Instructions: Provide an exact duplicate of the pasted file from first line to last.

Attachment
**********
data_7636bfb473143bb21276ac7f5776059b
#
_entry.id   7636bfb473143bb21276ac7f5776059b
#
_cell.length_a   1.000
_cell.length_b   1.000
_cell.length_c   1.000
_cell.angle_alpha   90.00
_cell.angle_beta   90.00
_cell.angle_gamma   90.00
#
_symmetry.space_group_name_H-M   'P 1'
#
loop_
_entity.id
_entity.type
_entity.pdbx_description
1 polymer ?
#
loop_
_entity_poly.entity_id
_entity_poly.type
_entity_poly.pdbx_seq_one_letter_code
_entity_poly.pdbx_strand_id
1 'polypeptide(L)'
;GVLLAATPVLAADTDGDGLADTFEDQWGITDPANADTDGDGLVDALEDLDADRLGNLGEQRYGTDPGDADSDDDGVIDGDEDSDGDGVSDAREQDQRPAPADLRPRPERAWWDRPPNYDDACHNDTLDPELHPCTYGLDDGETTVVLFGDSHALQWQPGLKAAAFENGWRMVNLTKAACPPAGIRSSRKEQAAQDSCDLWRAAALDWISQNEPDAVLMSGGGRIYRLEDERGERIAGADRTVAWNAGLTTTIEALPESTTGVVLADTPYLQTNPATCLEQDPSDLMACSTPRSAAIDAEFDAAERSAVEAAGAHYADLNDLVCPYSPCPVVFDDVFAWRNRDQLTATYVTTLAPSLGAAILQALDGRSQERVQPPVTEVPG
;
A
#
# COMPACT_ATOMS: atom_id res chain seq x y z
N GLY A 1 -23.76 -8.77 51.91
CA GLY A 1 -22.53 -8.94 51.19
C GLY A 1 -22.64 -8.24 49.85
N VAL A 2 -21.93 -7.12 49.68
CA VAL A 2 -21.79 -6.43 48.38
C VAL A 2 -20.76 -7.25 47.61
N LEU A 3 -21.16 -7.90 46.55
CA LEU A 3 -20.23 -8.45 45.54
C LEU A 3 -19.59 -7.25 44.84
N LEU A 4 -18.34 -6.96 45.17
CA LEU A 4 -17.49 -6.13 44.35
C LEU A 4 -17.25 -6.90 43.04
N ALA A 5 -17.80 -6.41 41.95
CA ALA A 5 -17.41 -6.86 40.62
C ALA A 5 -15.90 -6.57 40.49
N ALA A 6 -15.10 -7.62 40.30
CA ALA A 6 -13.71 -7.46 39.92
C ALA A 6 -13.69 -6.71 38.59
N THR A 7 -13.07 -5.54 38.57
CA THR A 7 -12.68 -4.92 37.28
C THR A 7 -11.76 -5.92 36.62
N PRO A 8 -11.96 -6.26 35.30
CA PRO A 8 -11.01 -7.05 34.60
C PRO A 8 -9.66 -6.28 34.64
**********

data_7636bfb473143bb21276ac7f5776059b
#
_entry.id   7636bfb473143bb21276ac7f5776059b
#
_cell.length_a   1.000
_cell.length_b   1.000
_cell.length_c   1.000
_cell.angle_alpha   90.00
_cell.angle_beta   90.00
_cell.angle_gamma   90.00
#
_symmetry.space_group_name_H-M   'P 1'
#
loop_
_entity.id
_entity.type
_entity.pdbx_description
1 polymer ?
#
loop_
_entity_poly.entity_id
_entity_poly.type
_entity_poly.pdbx_seq_one_letter_code
_entity_poly.pdbx_strand_id
1 'polypeptide(L)'
;GVLLAATPVLAADTDGDGLADTFEDQWGITDPANADTDGDGLVDALEDLDADRLGNLGEQRYGTDPGDADSDDDGVIDGDEDSDGDGVSDAREQDQRPAPADLRPRPERAWWDRPPNYDDACHNDTLDPELHPCTYGLDDGETTVVLFGDSHALQWQPGLKAAAFENGWRMVNLTKAACPPAGIRSSRKEQAAQDSCDLWRAAALDWISQNEPDAVLMSGGGRIYRLEDERGERIAGADRTVAWNAGLTTTIEALPESTTGVVLADTPYLQTNPATCLEQDPSDLMACSTPRSAAIDAEFDAAERSAVEAAGAHYADLNDLVCPYSPCPVVFDDVFAWRNRDQLTATYVTTLAPSLGAAILQALDGRSQERVQPPVTEVPG
;
A
#
# COMPACT_ATOMS: atom_id res chain seq x y z
N GLY A 1 -23.76 -8.77 51.91
CA GLY A 1 -22.53 -8.94 51.19
C GLY A 1 -22.64 -8.24 49.85
N VAL A 2 -21.93 -7.12 49.68
CA VAL A 2 -21.79 -6.43 48.38
C VAL A 2 -20.76 -7.25 47.61
N LEU A 3 -21.16 -7.90 46.55
CA LEU A 3 -20.23 -8.45 45.54
C LEU A 3 -19.59 -7.25 44.84
N LEU A 4 -18.34 -6.96 45.17
CA LEU A 4 -17.49 -6.13 44.35
C LEU A 4 -17.25 -6.90 43.04
N ALA A 5 -17.80 -6.41 41.95
CA ALA A 5 -17.41 -6.86 40.62
C ALA A 5 -15.90 -6.57 40.49
N ALA A 6 -15.10 -7.62 40.30
CA ALA A 6 -13.71 -7.46 39.92
C ALA A 6 -13.69 -6.71 38.59
N THR A 7 -13.07 -5.54 38.57
CA THR A 7 -12.68 -4.92 37.28
C THR A 7 -11.76 -5.92 36.62
N PRO A 8 -11.96 -6.26 35.30
CA PRO A 8 -11.01 -7.05 34.60
C PRO A 8 -9.66 -6.28 34.64